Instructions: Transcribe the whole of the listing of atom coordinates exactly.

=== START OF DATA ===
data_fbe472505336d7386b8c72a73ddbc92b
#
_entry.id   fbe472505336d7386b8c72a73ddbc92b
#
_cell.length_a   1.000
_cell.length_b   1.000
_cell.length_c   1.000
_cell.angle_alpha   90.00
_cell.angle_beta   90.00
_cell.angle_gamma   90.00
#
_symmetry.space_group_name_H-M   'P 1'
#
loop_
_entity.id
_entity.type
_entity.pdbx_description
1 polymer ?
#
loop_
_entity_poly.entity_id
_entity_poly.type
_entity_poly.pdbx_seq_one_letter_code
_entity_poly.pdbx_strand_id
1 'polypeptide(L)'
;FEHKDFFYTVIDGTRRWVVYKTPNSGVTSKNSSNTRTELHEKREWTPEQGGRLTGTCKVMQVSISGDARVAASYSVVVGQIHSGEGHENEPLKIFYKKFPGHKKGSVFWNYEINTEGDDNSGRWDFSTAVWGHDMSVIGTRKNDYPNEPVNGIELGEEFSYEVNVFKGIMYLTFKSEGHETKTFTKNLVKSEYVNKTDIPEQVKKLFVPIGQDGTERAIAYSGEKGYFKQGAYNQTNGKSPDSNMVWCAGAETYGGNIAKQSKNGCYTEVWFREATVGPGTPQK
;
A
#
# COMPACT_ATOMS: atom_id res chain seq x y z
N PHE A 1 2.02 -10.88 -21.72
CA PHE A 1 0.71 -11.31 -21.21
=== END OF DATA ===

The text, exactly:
data_fbe472505336d7386b8c72a73ddbc92b
#
_entry.id   fbe472505336d7386b8c72a73ddbc92b
#
_cell.length_a   1.000
_cell.length_b   1.000
_cell.length_c   1.000
_cell.angle_alpha   90.00
_cell.angle_beta   90.00
_cell.angle_gamma   90.00
#
_symmetry.space_group_name_H-M   'P 1'
#
loop_
_entity.id
_entity.type
_entity.pdbx_description
1 polymer ?
#
loop_
_entity_poly.entity_id
_entity_poly.type
_entity_poly.pdbx_seq_one_letter_code
_entity_poly.pdbx_strand_id
1 'polypeptide(L)'
;FEHKDFFYTVIDGTRRWVVYKTPNSGVTSKNSSNTRTELHEKREWTPEQGGRLTGTCKVMQVSISGDARVAASYSVVVGQIHSGEGHENEPLKIFYKKFPGHKKGSVFWNYEINTEGDDNSGRWDFSTAVWGHDMSVIGTRKNDYPNEPVNGIELGEEFSYEVNVFKGIMYLTFKSEGHETKTFTKNLVKSEYVNKTDIPEQVKKLFVPIGQDGTERAIAYSGEKGYFKQGAYNQTNGKSPDSNMVWCAGAETYGGNIAKQSKNGCYTEVWFREATVGPGTPQK
;
A
#
# COMPACT_ATOMS: atom_id res chain seq x y z
N PHE A 1 2.02 -10.88 -21.72
CA PHE A 1 0.71 -11.31 -21.21